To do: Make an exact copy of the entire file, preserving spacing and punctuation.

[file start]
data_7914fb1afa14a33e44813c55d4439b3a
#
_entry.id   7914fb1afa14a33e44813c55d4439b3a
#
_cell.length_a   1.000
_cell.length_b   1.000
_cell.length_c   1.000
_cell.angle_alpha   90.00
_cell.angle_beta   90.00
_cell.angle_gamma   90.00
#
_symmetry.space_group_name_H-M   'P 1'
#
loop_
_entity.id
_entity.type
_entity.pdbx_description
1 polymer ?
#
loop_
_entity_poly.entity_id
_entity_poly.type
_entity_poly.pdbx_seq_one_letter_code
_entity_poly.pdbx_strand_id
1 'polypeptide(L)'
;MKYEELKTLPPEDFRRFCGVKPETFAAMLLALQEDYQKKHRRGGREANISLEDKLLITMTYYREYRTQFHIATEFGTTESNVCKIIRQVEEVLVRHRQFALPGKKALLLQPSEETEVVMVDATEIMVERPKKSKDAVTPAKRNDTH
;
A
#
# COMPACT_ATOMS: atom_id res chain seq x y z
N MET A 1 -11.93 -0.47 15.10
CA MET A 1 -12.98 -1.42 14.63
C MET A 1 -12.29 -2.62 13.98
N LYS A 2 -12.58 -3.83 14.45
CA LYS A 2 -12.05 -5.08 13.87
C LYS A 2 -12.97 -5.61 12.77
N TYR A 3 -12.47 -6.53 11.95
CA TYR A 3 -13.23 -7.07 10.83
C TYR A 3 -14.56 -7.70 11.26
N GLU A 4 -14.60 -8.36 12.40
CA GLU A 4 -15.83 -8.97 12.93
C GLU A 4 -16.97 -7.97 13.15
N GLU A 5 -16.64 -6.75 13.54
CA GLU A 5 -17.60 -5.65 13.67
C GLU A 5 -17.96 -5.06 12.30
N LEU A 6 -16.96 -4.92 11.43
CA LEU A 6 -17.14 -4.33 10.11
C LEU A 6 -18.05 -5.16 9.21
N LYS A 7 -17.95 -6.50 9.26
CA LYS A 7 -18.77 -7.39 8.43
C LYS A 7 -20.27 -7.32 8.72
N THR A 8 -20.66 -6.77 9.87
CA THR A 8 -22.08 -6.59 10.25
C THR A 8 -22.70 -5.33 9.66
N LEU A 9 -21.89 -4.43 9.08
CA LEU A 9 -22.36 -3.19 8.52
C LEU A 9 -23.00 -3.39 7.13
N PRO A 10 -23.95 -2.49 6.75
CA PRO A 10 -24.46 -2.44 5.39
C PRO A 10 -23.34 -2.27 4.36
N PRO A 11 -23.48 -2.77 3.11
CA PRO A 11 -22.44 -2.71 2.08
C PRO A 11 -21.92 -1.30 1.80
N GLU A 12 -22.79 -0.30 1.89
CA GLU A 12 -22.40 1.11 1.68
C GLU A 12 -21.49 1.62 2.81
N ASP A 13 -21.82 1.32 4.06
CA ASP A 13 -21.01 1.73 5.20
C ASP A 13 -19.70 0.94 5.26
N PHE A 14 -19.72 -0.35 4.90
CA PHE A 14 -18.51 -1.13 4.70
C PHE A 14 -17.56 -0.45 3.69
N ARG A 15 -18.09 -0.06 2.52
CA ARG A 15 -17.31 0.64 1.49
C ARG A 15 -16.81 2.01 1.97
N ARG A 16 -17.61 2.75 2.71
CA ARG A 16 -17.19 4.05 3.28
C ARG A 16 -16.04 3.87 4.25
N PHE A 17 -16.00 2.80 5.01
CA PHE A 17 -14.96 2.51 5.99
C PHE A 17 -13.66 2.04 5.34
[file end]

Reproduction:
data_7914fb1afa14a33e44813c55d4439b3a
#
_entry.id   7914fb1afa14a33e44813c55d4439b3a
#
_cell.length_a   1.000
_cell.length_b   1.000
_cell.length_c   1.000
_cell.angle_alpha   90.00
_cell.angle_beta   90.00
_cell.angle_gamma   90.00
#
_symmetry.space_group_name_H-M   'P 1'
#
loop_
_entity.id
_entity.type
_entity.pdbx_description
1 polymer ?
#
loop_
_entity_poly.entity_id
_entity_poly.type
_entity_poly.pdbx_seq_one_letter_code
_entity_poly.pdbx_strand_id
1 'polypeptide(L)'
;MKYEELKTLPPEDFRRFCGVKPETFAAMLLALQEDYQKKHRRGGREANISLEDKLLITMTYYREYRTQFHIATEFGTTESNVCKIIRQVEEVLVRHRQFALPGKKALLLQPSEETEVVMVDATEIMVERPKKSKDAVTPAKRNDTH
;
A
#
# COMPACT_ATOMS: atom_id res chain seq x y z
N MET A 1 -11.93 -0.47 15.10
CA MET A 1 -12.98 -1.42 14.63
C MET A 1 -12.29 -2.62 13.98
N LYS A 2 -12.58 -3.83 14.45
CA LYS A 2 -12.05 -5.08 13.87
C LYS A 2 -12.97 -5.61 12.77
N TYR A 3 -12.47 -6.53 11.95
CA TYR A 3 -13.23 -7.07 10.83
C TYR A 3 -14.56 -7.70 11.26
N GLU A 4 -14.60 -8.36 12.40
CA GLU A 4 -15.83 -8.97 12.93
C GLU A 4 -16.97 -7.97 13.15
N GLU A 5 -16.64 -6.75 13.54
CA GLU A 5 -17.60 -5.65 13.67
C GLU A 5 -17.96 -5.06 12.30
N LEU A 6 -16.96 -4.92 11.43
CA LEU A 6 -17.14 -4.33 10.11
C LEU A 6 -18.05 -5.16 9.21
N LYS A 7 -17.95 -6.50 9.26
CA LYS A 7 -18.77 -7.39 8.43
C LYS A 7 -20.27 -7.32 8.72
N THR A 8 -20.66 -6.77 9.87
CA THR A 8 -22.08 -6.59 10.25
C THR A 8 -22.70 -5.33 9.66
N LEU A 9 -21.89 -4.43 9.08
CA LEU A 9 -22.36 -3.19 8.52
C LEU A 9 -23.00 -3.39 7.13
N PRO A 10 -23.95 -2.49 6.75
CA PRO A 10 -24.46 -2.44 5.39
C PRO A 10 -23.34 -2.27 4.36
N PRO A 11 -23.48 -2.77 3.11
CA PRO A 11 -22.44 -2.71 2.08
C PRO A 11 -21.92 -1.30 1.80
N GLU A 12 -22.79 -0.30 1.89
CA GLU A 12 -22.40 1.11 1.68
C GLU A 12 -21.49 1.62 2.81
N ASP A 13 -21.82 1.32 4.06
CA ASP A 13 -21.01 1.73 5.20
C ASP A 13 -19.70 0.94 5.26
N PHE A 14 -19.72 -0.35 4.90
CA PHE A 14 -18.51 -1.13 4.70
C PHE A 14 -17.56 -0.45 3.69
N ARG A 15 -18.09 -0.06 2.52
CA ARG A 15 -17.31 0.64 1.49
C ARG A 15 -16.81 2.01 1.97
N ARG A 16 -17.61 2.75 2.71
CA ARG A 16 -17.19 4.05 3.28
C ARG A 16 -16.04 3.87 4.25
N PHE A 17 -16.00 2.80 5.01
CA PHE A 17 -14.96 2.51 5.99
C PHE A 17 -13.66 2.04 5.34